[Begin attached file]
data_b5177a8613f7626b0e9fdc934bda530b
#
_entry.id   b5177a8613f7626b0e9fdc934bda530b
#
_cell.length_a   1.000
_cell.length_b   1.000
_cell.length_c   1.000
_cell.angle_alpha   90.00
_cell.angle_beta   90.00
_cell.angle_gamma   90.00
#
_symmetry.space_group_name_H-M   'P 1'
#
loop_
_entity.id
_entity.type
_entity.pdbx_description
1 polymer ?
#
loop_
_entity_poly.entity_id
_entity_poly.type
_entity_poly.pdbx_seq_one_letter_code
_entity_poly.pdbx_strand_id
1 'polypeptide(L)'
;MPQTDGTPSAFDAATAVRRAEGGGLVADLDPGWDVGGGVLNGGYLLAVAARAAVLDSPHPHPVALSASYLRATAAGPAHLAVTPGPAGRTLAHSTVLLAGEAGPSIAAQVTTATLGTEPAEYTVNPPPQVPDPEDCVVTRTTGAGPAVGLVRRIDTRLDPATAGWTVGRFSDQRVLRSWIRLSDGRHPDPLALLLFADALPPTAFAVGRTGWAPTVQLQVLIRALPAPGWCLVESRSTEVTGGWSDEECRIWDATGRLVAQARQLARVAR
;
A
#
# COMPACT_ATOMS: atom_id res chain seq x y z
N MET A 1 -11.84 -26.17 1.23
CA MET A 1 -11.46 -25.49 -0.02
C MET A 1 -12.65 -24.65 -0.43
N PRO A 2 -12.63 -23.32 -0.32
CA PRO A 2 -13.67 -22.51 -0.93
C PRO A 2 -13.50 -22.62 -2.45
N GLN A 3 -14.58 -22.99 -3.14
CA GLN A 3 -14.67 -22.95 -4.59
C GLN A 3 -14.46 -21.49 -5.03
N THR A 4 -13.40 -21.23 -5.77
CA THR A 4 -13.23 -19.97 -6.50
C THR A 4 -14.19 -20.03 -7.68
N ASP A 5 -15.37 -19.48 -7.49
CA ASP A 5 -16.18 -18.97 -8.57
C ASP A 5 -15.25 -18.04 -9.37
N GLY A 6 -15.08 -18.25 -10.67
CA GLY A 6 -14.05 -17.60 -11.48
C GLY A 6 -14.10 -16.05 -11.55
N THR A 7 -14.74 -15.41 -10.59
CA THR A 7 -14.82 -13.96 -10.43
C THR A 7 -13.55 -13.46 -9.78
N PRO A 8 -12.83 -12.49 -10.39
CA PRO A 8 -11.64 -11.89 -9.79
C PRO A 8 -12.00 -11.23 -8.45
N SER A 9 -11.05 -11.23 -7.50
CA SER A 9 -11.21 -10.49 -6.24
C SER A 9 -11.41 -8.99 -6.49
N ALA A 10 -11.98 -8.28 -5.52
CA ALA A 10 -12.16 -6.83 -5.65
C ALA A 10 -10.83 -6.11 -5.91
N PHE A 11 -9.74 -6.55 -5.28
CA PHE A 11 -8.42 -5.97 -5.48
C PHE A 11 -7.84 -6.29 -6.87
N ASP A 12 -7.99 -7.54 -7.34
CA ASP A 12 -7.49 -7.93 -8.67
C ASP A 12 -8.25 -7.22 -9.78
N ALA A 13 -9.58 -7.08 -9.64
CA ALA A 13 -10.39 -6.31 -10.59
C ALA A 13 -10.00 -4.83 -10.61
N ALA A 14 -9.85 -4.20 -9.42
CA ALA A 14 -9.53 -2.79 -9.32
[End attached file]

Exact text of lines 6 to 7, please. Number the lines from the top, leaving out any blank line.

_cell.length_b   1.000
_cell.length_c   1.000